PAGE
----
When Sykes reached the outskirts of the town of Ras al-Ayn, he was met by Ibrahim Pasha himself. Sykes described the encounter in “The Caliphs’ Last Heritage”:
“On our arrival the Pasha, whom I had visited before, came out to meet us, and embraced me after the Bedawin fashion — that is, by kissing my right shoulder. I was immediately led into the great tent, which was supported on over 100 poles and measured 1,500 square yards of cloth. Coming from the glare of the mid-day sun it was at first difficult to distinguish anything clearly in the recesses of this vast tabernacle, but at the farther end about 150 men were standing around the low divan on which Ibrahim sits. He led me to the divan, which was placed before a camel-dung fire, on which stood the usual number of coffee-pots.”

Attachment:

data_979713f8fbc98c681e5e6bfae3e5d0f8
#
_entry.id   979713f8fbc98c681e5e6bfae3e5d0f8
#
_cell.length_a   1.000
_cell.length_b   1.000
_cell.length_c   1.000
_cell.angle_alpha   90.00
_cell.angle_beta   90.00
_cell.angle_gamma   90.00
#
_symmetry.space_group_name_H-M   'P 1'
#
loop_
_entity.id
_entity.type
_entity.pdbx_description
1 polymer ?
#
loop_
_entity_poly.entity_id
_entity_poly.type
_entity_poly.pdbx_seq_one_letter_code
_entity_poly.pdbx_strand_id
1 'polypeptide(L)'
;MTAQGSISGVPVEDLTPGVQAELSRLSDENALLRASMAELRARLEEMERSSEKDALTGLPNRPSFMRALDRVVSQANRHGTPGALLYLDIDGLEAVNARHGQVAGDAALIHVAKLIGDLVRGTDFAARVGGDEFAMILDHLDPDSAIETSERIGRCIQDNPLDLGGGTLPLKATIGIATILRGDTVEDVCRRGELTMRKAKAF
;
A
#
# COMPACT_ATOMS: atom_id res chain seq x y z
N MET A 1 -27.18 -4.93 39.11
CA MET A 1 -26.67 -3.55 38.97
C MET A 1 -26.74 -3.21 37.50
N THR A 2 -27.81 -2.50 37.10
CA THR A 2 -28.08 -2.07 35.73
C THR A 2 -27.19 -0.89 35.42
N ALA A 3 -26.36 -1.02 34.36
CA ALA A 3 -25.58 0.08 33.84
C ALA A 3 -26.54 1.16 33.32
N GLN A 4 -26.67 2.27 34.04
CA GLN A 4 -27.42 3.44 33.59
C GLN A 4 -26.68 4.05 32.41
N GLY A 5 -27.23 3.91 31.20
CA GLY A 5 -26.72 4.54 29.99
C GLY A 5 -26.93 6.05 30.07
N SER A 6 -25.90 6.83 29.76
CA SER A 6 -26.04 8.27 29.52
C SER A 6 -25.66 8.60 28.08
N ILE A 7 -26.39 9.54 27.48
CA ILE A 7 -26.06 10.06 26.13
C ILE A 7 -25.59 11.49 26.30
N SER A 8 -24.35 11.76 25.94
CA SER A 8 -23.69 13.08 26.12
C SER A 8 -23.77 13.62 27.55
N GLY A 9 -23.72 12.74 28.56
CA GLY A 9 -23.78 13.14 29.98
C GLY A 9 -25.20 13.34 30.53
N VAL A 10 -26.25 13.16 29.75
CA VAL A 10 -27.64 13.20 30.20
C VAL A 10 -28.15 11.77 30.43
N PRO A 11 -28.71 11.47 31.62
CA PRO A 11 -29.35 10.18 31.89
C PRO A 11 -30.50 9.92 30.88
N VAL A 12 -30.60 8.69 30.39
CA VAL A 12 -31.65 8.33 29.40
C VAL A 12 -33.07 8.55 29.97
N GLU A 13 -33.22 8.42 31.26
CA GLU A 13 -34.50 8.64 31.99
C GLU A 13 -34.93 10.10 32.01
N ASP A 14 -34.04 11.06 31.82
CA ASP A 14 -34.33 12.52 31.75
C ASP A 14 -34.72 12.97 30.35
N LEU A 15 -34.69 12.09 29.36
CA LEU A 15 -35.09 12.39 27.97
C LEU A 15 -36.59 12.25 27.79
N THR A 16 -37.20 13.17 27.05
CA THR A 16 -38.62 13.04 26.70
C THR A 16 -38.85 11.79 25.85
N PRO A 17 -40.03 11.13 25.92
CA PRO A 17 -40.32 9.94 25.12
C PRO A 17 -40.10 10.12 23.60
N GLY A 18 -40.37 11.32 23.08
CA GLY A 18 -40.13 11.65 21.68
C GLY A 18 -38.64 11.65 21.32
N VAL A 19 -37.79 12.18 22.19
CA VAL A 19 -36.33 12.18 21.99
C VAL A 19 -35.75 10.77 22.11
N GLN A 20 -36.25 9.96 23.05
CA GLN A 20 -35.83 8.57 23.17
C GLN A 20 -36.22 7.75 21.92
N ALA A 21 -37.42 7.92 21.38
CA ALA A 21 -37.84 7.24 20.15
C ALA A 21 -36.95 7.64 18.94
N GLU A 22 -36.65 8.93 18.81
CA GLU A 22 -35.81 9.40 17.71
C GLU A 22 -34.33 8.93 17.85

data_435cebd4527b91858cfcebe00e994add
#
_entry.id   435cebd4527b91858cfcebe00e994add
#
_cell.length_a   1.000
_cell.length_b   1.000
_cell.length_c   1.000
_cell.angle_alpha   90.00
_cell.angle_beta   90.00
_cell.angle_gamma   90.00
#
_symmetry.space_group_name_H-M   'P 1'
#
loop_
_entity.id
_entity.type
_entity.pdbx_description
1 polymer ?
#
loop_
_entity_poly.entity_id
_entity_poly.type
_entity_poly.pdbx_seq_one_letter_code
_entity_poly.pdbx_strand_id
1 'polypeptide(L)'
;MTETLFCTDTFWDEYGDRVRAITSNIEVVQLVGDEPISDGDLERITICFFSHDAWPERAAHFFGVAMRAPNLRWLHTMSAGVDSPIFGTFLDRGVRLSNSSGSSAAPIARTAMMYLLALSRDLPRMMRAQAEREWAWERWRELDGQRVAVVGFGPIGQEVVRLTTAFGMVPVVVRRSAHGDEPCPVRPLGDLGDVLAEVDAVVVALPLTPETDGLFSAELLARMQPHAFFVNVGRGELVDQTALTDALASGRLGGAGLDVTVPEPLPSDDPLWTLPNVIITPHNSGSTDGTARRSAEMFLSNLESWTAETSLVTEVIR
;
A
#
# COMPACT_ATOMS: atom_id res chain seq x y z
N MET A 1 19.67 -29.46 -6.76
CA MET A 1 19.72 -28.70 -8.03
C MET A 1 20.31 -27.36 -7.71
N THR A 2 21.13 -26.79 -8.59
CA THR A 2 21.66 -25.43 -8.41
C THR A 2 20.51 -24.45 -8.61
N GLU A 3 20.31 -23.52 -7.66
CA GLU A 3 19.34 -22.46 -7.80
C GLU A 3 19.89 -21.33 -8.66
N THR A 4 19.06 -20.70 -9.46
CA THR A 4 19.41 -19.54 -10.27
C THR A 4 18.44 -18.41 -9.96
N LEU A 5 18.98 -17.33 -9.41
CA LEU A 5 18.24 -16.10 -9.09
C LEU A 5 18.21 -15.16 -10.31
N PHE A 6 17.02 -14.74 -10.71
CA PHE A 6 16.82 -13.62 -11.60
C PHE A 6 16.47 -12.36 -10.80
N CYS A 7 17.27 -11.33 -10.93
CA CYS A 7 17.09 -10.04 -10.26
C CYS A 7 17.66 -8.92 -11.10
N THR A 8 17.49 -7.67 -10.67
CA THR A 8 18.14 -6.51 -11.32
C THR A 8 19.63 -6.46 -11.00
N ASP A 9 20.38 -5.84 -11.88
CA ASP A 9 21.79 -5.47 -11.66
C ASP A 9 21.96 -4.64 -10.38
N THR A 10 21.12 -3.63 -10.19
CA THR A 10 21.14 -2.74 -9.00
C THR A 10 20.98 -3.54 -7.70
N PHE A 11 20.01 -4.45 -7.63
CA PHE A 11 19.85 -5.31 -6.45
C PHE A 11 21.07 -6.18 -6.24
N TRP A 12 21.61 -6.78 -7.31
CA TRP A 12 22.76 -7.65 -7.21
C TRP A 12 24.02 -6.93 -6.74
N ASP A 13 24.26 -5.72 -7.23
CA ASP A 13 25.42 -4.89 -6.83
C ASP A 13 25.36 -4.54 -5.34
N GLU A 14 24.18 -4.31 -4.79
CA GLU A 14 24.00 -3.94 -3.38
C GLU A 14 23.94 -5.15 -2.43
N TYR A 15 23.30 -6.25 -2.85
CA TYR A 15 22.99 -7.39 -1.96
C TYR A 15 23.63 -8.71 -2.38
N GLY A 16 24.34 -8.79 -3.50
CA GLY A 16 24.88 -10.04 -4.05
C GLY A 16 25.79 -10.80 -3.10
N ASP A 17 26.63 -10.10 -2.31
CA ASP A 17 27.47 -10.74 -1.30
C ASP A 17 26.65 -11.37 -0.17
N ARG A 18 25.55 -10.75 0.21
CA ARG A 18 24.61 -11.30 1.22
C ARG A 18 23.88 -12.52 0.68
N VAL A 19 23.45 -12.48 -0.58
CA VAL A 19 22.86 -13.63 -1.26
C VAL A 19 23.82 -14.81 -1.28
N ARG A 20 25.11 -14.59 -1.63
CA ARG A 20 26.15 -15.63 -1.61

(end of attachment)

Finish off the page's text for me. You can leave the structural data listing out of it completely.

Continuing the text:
It’s surprising that Sykes did not write about the Darwish Avdi epic in his chapter on the Jazira and Kurdistan regions. Perhaps Ibrahim Pasha avoided telling the story, due to the embarrassment it involved for his grandfather, Timur Pasha (more popularly known as Tamr). The epic began under the very tent in which Sykes and Ibrahim Pasha were then sitting, more than a century earlier.
Historical sources tell of a campaign organized by the governor of Baghdad, Sulayman the Great, in 1790. The governor hailed from a family of Georgian origin, dubbed the “Mamluks,” indicating soldiers purchased from faraway lands. This family ruled for nearly a century, up until 1831. The 1790 campaign was aimed at the center of the Mîlan principality, in Veeranshahr, in today’s Şanlıurfa province, when Tamr Pasha was the leader of the tribal confederacy. A contemporary source tells us the following: